The game has taken on a number of trademarked names, such as "Pung Chow" and the "Game of Thousand Intelligences". Mahjong nights in America often involved dressing and decorating rooms in Chinese style. Several hit songs were recorded during the Mahjong fad, most notably "Since Ma Is Playing Mah Jong" by Eddie Cantor.
Many variants of Mahjong developed during this period. By the 1930s, many revisions of the rules developed that were substantially different from Babcock's classical version (including some that were considered fundamentals in other variants, such as the notion of a standard hand). The most common form, which eventually became "American Mahjong", was most popular among Jewish women. Standardization came with the formation of the National Mah Jongg League (NMJL) in 1937, along with the first American Mahjong rulebook, Maajh: The American Version of the Ancient Chinese Game, written by NMJL's first president and co-founder, Viola L. Cecil.
Many consider the modern American version a Jewish remake, as many American Mahjong players are of Jewish descent. The NMJL was founded by Jewish players and is considered a Jewish organization. In 1986, the National Mah Jongg League conducted their first Mah Jongg Cruise Tournament, in conjunction with Mah Jongg Madness. In 2010, this large scale seagoing event hosted its 25th Silver Anniversary Cruise, with players from all over the States and Canada participating.
In 1999, a second organization was formed, the American Mah Jongg Association. The AMJA currently hosts tournaments all across North America, with their signature event being at the Trump Taj Mahal Casino Resort in Atlantic City, New Jersey before it went bankrupt and closed on October 10, 2016.
British author Alan D. Millington revived the Chinese classical game of the 1920s with his book The Complete Book of Mah-jongg (1977). This handbook includes a formal rules set for the game.
There are many governing bodies which often host exhibition games and tournaments for modern and traditional Mahjong gaming.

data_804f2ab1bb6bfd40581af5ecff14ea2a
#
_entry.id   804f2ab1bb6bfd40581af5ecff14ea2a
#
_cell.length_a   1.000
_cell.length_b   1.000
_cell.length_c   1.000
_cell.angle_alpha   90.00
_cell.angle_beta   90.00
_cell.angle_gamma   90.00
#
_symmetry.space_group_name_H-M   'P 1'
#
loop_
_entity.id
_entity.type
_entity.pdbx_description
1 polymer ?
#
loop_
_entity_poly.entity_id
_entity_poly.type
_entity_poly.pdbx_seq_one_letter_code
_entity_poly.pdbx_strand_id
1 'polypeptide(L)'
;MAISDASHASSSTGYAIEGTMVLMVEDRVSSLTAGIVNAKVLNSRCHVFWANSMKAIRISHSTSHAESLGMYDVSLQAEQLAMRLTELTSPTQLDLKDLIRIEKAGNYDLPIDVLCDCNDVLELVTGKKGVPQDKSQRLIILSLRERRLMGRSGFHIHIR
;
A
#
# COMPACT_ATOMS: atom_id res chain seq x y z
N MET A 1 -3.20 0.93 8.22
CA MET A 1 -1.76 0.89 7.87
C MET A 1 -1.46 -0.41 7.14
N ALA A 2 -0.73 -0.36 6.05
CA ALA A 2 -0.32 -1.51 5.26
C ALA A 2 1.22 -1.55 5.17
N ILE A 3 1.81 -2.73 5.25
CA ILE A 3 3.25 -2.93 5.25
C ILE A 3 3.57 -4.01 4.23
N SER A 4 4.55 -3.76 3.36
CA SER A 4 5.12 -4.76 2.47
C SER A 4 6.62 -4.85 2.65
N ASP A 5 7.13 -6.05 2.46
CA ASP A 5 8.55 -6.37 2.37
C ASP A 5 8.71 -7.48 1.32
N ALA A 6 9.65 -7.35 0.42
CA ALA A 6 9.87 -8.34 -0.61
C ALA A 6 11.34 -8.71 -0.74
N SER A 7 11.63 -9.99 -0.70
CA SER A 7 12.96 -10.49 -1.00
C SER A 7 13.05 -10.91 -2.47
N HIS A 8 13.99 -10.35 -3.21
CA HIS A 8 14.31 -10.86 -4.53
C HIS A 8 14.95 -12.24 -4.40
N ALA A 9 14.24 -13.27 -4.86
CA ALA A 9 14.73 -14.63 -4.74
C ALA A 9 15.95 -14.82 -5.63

Mahjong, as of 2010, is the most popular table game in Japan. As of 2008, there were approximately 7.6 million Mahjong players in Japan and an estimated 8,900 Mahjong parlors did ¥300 billion in sales. Many devotees there believe the game is losing popularity and have taken efforts to revive it. There are several manga and anime (e.g. Saki and Akagi) devoted to dramatic and comic situations involving Mahjong. Since the 1980s, hundreds of different Mahjong arcade machines in Japanese video arcades have been created, including strip versions. Newer units can connect with other arcade machines across the Internet.
Mahjong culture is still deeply ingrained in the Chinese community. Sam Hui wrote Cantopop songs using Mahjong as their themes, and Hong Kong movies have often included scenes of Mahjong games. Many gambling movies have been filmed in Hong Kong, and a recent subgenre is the Mahjong movie.
Prolonged playing of Mahjong may trigger epileptic seizures according to a 2007 study. To date there are 23 reported cases of Mahjong-induced seizures in the English medical literature. Some doctors speculate that this may be due to stress and complex manual movement correlated with intense brain function similar to playing chess or card games such as poker.